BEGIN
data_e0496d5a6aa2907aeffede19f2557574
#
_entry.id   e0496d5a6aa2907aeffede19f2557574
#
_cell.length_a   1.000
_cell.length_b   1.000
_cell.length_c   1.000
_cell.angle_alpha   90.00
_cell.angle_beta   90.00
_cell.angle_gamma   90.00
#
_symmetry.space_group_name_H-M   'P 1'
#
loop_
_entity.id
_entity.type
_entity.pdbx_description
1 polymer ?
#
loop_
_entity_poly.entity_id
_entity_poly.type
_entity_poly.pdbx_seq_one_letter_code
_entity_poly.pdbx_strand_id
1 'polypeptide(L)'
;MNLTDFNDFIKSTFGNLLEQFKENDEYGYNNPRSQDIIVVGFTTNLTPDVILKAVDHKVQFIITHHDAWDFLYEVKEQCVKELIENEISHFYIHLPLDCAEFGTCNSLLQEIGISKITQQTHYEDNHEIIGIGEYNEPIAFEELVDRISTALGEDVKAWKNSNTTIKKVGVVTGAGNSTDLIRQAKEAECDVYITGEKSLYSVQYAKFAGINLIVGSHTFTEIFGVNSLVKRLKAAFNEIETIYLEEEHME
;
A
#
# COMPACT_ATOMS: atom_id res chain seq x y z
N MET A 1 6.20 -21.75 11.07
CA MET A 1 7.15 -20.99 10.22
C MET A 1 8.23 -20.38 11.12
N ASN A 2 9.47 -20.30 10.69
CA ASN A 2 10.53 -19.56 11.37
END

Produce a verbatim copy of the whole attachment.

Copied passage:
data_e0496d5a6aa2907aeffede19f2557574
#
_entry.id   e0496d5a6aa2907aeffede19f2557574
#
_cell.length_a   1.000
_cell.length_b   1.000
_cell.length_c   1.000
_cell.angle_alpha   90.00
_cell.angle_beta   90.00
_cell.angle_gamma   90.00
#
_symmetry.space_group_name_H-M   'P 1'
#
loop_
_entity.id
_entity.type
_entity.pdbx_description
1 polymer ?
#
loop_
_entity_poly.entity_id
_entity_poly.type
_entity_poly.pdbx_seq_one_letter_code
_entity_poly.pdbx_strand_id
1 'polypeptide(L)'
;MNLTDFNDFIKSTFGNLLEQFKENDEYGYNNPRSQDIIVVGFTTNLTPDVILKAVDHKVQFIITHHDAWDFLYEVKEQCVKELIENEISHFYIHLPLDCAEFGTCNSLLQEIGISKITQQTHYEDNHEIIGIGEYNEPIAFEELVDRISTALGEDVKAWKNSNTTIKKVGVVTGAGNSTDLIRQAKEAECDVYITGEKSLYSVQYAKFAGINLIVGSHTFTEIFGVNSLVKRLKAAFNEIETIYLEEEHME
;
A
#
# COMPACT_ATOMS: atom_id res chain seq x y z
N MET A 1 6.20 -21.75 11.07
CA MET A 1 7.15 -20.99 10.22
C MET A 1 8.23 -20.38 11.12
N ASN A 2 9.47 -20.30 10.69
CA ASN A 2 10.53 -19.56 11.37